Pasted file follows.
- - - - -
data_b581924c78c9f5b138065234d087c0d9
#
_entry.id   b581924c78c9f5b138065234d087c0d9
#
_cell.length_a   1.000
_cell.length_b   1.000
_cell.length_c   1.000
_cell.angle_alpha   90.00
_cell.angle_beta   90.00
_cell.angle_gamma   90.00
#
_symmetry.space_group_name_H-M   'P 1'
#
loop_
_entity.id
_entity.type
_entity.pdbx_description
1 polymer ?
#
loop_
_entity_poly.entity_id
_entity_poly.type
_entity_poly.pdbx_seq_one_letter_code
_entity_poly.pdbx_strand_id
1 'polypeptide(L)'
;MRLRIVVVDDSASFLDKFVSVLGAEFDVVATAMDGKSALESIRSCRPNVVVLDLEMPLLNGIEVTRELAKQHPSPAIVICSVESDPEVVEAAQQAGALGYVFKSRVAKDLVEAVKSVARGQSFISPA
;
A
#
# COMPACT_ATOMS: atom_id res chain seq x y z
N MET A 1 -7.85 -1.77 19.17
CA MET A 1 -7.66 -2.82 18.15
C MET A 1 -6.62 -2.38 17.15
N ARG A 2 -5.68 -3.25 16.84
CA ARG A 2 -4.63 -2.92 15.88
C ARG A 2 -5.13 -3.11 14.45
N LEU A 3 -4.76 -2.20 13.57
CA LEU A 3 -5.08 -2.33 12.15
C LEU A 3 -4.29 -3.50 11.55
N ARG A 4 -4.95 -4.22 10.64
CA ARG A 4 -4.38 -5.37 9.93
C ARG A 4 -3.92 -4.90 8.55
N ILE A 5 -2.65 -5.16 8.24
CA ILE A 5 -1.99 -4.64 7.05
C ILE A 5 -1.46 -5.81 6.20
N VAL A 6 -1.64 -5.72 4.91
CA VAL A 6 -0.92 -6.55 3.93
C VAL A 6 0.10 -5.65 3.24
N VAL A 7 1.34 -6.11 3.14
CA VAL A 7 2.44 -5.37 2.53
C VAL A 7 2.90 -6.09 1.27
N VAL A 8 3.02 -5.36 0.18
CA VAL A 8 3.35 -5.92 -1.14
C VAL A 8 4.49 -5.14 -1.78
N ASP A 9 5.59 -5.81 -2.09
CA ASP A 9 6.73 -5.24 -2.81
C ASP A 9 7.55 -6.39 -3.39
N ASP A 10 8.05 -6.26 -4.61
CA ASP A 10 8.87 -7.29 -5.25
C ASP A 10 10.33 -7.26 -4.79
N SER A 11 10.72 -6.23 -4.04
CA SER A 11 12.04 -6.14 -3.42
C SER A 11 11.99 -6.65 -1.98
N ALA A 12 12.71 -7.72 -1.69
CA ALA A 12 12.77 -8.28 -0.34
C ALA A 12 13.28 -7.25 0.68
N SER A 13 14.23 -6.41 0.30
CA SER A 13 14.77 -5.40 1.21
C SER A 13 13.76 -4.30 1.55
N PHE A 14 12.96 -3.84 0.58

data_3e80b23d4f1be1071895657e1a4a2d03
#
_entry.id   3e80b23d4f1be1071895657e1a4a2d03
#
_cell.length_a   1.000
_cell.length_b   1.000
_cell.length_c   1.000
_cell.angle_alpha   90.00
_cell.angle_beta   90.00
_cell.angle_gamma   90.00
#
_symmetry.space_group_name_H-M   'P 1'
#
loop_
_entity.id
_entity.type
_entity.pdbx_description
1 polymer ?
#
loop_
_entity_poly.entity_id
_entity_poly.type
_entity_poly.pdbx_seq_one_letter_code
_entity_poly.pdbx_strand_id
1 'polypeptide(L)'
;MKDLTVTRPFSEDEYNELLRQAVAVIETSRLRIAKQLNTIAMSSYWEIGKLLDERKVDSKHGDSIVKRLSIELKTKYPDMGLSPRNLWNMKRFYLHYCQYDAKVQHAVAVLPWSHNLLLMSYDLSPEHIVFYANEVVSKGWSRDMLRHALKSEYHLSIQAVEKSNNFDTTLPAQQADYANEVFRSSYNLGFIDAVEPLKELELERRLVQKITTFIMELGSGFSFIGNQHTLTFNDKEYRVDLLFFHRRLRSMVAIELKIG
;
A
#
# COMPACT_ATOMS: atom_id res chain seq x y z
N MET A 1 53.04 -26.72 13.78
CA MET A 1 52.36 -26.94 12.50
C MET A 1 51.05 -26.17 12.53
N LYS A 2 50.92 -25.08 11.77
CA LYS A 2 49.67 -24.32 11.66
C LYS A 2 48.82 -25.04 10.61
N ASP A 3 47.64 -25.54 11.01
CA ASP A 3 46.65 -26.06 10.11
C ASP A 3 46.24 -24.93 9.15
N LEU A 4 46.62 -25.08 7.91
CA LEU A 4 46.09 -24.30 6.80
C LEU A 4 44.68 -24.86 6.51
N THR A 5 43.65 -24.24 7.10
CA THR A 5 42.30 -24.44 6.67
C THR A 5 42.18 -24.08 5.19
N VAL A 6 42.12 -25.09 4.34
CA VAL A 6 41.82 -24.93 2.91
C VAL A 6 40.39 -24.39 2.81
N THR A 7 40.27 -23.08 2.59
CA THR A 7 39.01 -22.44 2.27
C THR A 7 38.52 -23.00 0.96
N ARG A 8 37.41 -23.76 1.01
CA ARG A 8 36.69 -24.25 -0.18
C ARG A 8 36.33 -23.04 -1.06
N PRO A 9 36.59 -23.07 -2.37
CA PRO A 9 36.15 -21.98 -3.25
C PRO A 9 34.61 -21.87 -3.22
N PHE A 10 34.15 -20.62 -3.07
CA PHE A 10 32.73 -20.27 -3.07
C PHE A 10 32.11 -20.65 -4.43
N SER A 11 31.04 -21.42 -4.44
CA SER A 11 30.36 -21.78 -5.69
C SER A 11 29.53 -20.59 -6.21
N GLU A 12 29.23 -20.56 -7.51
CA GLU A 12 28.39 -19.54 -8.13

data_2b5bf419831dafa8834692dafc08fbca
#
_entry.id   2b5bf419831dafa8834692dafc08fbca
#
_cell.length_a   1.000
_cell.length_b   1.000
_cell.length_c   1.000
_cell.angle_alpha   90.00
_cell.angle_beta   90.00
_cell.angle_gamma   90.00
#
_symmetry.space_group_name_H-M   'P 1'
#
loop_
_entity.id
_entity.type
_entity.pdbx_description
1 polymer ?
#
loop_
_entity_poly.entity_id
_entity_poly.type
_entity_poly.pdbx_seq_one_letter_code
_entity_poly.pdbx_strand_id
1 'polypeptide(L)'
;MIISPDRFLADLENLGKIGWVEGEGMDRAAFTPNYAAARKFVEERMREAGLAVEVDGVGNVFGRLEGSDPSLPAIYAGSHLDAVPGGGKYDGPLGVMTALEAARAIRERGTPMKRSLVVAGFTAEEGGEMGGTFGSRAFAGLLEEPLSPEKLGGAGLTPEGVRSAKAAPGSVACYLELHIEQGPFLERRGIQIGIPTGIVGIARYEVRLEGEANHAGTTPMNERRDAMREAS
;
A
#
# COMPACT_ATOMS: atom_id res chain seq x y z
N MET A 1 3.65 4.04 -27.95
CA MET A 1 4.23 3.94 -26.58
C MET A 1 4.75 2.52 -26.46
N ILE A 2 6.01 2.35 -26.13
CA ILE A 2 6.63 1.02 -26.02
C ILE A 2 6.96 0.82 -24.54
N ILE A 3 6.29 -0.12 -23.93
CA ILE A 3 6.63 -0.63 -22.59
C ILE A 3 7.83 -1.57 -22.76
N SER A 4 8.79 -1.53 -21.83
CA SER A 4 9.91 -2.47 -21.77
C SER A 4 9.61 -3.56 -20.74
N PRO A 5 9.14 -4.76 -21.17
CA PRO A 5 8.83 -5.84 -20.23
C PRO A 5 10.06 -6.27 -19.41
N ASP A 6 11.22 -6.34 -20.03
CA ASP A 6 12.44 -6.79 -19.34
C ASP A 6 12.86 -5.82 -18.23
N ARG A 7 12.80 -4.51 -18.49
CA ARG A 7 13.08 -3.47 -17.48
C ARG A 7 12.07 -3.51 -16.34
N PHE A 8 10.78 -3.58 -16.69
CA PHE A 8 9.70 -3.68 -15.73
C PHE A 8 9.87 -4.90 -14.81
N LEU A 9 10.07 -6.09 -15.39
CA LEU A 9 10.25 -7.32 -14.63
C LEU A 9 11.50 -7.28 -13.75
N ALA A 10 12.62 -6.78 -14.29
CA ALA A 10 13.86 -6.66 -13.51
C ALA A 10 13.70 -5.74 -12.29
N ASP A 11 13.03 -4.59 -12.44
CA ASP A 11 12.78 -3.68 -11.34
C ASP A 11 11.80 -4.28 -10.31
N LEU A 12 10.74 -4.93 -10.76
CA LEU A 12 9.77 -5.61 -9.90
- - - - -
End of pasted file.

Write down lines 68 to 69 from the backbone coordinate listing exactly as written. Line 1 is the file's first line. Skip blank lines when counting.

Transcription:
CA SER A 13 14.77 -5.40 1.21
C SER A 13 13.76 -4.30 1.55